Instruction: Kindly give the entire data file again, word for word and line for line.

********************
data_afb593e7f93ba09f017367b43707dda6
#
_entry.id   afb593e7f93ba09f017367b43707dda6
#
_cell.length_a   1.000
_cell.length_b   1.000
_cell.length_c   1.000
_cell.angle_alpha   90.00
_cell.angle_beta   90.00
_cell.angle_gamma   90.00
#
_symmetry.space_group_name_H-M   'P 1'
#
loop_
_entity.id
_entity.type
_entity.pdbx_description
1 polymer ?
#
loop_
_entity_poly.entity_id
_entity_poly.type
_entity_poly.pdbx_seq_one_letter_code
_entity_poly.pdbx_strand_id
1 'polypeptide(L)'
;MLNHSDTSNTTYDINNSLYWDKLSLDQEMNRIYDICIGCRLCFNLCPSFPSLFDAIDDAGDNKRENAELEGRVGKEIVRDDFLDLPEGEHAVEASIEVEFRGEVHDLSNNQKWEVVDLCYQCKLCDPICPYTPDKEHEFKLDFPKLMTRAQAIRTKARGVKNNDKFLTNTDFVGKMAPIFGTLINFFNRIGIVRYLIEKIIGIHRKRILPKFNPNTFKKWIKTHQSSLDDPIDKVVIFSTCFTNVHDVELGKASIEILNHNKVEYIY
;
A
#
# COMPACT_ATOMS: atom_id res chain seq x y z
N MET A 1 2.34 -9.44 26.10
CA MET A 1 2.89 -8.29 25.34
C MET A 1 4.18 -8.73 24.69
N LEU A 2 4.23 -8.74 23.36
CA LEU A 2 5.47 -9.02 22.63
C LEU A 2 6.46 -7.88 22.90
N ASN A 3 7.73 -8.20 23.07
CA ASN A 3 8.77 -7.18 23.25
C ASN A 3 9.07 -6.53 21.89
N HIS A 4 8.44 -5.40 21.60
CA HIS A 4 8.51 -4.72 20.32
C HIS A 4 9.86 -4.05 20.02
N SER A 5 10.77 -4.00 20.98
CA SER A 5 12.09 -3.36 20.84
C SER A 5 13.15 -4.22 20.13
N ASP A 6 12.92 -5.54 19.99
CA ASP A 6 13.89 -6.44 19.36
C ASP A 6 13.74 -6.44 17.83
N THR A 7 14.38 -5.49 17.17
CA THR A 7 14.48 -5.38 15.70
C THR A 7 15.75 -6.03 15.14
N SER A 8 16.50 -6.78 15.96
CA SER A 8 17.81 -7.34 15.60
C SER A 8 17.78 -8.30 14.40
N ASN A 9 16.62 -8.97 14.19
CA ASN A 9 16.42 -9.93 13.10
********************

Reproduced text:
data_afb593e7f93ba09f017367b43707dda6
#
_entry.id   afb593e7f93ba09f017367b43707dda6
#
_cell.length_a   1.000
_cell.length_b   1.000
_cell.length_c   1.000
_cell.angle_alpha   90.00
_cell.angle_beta   90.00
_cell.angle_gamma   90.00
#
_symmetry.space_group_name_H-M   'P 1'
#
loop_
_entity.id
_entity.type
_entity.pdbx_description
1 polymer ?
#
loop_
_entity_poly.entity_id
_entity_poly.type
_entity_poly.pdbx_seq_one_letter_code
_entity_poly.pdbx_strand_id
1 'polypeptide(L)'
;MLNHSDTSNTTYDINNSLYWDKLSLDQEMNRIYDICIGCRLCFNLCPSFPSLFDAIDDAGDNKRENAELEGRVGKEIVRDDFLDLPEGEHAVEASIEVEFRGEVHDLSNNQKWEVVDLCYQCKLCDPICPYTPDKEHEFKLDFPKLMTRAQAIRTKARGVKNNDKFLTNTDFVGKMAPIFGTLINFFNRIGIVRYLIEKIIGIHRKRILPKFNPNTFKKWIKTHQSSLDDPIDKVVIFSTCFTNVHDVELGKASIEILNHNKVEYIY
;
A
#
# COMPACT_ATOMS: atom_id res chain seq x y z
N MET A 1 2.34 -9.44 26.10
CA MET A 1 2.89 -8.29 25.34
C MET A 1 4.18 -8.73 24.69
N LEU A 2 4.23 -8.74 23.36
CA LEU A 2 5.47 -9.02 22.63
C LEU A 2 6.46 -7.88 22.90
N ASN A 3 7.73 -8.20 23.07
CA ASN A 3 8.77 -7.18 23.25
C ASN A 3 9.07 -6.53 21.89
N HIS A 4 8.44 -5.40 21.60
CA HIS A 4 8.51 -4.72 20.32
C HIS A 4 9.86 -4.05 20.02
N SER A 5 10.77 -4.00 20.98
CA SER A 5 12.09 -3.36 20.84
C SER A 5 13.15 -4.22 20.13
N ASP A 6 12.92 -5.54 19.99
CA ASP A 6 13.89 -6.44 19.36
C ASP A 6 13.74 -6.44 17.83
N THR A 7 14.38 -5.49 17.17
CA THR A 7 14.48 -5.38 15.70
C THR A 7 15.75 -6.03 15.14
N SER A 8 16.50 -6.78 15.96
CA SER A 8 17.81 -7.34 15.60
C SER A 8 17.78 -8.30 14.40
N ASN A 9 16.62 -8.97 14.19
CA ASN A 9 16.42 -9.93 13.10